Do you see that also being reflected in the mentality on the field?
“Some of the boys play with a certain aggressiveness that you have to get used to when you just come from Holland.”
How does she express herself?
'a lot 'prattle. Some players talk constantly. Whatever you can think of. Perhaps this is not possible in the newspaper. Personally, I don't usually say anything unless you're talking to me all the time. Then you often hear from those same boys that it's nothing personal, that they're used to playing that way. Talking is part of it.
Can it motivate you too?
'Sometimes it can help. The public can also benefit from it. Before an away game in Pittsburgh, students looked up personal facts about our players, such as the identity of our friends. They shouted all kinds of things about it during the game, including my girlfriend. I was really hoping to win that match.
How did you play?
“Good, but unfortunately we lost.”
Everyone calls you a nice, friendly boy. Didn't you have to adapt your personality into this world?
“On the field I can play as hard and aggressive as I want, just like everyone else. Outside of that I can be myself. I think that's a good balance.”
I heard you had to be more aggressive on the field.
“This also had something to do with what we talked about earlier. When I heard stories about players who were having a hard time at home, I felt a kind of pity. That was in my early years. I had a feeling that I was depriving other people of their opportunity. I didn’t think I deserved it or anything.” Like that. It's not that I backed down, but sometimes I didn't play with full concentration. Later I realized: If I don't beat them today, they will lose to someone else tomorrow. You will only succeed if you are good enough.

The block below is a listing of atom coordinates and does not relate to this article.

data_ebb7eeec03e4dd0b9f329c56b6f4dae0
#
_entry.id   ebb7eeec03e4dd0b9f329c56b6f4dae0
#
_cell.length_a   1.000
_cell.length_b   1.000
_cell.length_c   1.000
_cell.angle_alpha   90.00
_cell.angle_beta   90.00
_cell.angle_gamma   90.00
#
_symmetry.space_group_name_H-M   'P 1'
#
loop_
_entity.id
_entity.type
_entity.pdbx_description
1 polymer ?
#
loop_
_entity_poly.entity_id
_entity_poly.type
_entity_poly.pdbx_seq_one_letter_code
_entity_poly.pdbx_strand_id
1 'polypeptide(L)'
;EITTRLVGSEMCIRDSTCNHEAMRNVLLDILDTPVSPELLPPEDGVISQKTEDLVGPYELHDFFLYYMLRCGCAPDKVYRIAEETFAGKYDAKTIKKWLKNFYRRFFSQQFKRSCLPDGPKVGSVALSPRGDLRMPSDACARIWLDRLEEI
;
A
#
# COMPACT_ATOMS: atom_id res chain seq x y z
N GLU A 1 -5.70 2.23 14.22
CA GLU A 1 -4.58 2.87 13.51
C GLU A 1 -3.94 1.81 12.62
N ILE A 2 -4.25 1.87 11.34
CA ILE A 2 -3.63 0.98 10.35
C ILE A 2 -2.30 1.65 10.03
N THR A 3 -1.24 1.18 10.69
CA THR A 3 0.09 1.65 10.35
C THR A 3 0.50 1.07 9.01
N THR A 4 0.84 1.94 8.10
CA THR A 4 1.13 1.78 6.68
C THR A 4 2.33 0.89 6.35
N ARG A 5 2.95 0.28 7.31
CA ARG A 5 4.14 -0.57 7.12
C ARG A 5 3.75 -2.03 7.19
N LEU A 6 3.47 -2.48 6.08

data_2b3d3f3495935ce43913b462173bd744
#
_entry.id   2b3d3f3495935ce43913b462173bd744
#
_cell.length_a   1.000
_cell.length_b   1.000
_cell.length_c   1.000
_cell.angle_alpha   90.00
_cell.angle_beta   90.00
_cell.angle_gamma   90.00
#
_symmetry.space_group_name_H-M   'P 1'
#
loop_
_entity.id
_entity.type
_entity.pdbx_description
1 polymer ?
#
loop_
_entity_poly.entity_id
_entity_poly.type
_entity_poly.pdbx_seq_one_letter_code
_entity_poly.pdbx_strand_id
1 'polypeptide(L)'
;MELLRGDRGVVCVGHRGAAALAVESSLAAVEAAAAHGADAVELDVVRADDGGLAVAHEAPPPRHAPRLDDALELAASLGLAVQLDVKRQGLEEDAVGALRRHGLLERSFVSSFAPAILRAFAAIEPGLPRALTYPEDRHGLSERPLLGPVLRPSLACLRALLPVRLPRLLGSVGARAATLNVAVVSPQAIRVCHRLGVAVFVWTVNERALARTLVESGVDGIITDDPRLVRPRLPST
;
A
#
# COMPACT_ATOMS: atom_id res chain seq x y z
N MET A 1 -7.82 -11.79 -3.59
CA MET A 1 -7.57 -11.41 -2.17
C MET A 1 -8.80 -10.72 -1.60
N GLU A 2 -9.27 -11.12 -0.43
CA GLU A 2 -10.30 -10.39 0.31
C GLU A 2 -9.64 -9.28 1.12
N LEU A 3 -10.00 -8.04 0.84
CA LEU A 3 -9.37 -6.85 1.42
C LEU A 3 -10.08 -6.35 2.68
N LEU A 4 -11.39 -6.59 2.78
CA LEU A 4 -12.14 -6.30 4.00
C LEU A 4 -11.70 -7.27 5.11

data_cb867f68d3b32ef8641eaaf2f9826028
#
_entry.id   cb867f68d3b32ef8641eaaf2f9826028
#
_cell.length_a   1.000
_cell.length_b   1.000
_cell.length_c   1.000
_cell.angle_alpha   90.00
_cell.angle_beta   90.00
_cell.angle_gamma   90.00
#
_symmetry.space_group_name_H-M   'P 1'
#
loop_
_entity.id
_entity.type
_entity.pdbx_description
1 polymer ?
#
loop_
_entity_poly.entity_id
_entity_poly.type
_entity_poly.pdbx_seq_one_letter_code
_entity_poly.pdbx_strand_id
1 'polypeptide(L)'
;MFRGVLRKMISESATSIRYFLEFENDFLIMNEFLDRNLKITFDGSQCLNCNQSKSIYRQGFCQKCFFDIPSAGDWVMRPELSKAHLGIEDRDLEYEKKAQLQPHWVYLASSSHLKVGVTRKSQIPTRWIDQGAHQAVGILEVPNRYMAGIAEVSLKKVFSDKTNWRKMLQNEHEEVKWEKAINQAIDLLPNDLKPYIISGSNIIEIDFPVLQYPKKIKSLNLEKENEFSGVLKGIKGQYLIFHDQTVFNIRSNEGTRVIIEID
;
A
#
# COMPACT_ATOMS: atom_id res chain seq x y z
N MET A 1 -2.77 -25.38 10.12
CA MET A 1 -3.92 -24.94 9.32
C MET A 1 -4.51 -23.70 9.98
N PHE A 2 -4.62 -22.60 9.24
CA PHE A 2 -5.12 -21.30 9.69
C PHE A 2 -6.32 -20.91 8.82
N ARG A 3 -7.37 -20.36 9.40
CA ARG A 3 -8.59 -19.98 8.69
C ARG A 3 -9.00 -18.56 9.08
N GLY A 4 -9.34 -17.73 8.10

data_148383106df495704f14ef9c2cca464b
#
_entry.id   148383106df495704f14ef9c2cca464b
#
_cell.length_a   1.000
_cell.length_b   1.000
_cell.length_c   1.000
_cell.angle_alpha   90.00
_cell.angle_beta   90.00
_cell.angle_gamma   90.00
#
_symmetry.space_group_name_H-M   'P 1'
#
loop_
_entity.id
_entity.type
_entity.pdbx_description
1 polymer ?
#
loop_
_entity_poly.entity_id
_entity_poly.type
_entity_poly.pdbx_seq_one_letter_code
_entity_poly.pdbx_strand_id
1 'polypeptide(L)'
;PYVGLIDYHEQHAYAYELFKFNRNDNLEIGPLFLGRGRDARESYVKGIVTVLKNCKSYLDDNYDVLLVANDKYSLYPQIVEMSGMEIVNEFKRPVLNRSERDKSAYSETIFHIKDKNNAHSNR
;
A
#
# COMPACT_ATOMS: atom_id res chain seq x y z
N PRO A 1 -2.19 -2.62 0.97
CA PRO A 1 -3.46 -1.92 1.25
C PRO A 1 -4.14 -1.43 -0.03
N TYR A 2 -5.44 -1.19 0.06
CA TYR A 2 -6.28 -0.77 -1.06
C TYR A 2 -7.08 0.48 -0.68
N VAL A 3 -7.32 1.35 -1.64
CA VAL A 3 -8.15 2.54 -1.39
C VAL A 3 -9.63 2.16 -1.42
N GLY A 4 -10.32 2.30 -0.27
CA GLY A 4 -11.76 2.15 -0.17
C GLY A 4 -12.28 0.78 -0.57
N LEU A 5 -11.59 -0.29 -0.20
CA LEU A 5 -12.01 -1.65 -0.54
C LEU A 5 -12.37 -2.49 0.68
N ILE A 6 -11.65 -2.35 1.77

Last Monday, Edwards signed his contract with West Virginia. In May, he will earn his degree in biotechnology in Syracuse, followed by a vacation in the Netherlands. He will move to his new university at the beginning of June. The basketball season begins in the fall.
What do you have to show to attract the attention of NBA clubs?
“The division I will be playing in is a little more physical than the previous division, so I still have to get a little stronger. I have gained 3 pounds recently and I still have 4 more. In the summer I will work on improving my shooting, because I want to hit a few three-pointers in Every game. Finally, defensively. At Syracuse we played zone defense, and at West Virginia we played man-to-man. Scouts find it important to see how I handle this.
In West Virginia you get an apartment on campus and are paid from sponsorship income. You've already earned your degree, so studying is no longer an option. Will this final season be an introduction to professional life?
“Yes, I will try as much as possible to live a professional lifestyle. As if it is my job.
How do you see your chances of making it to the NBA?
“If I say too often that it will happen, I think it won't happen. (Laughs) That's a weird superstition I have. The NBA has always been a dream, but I never felt like it could become a reality. The last few years have changed that. “I now have the attention of scouts, agents and managers. This gives me a lot of confidence. Everything can change every day, but now I know that I can do it. It has become a reality.”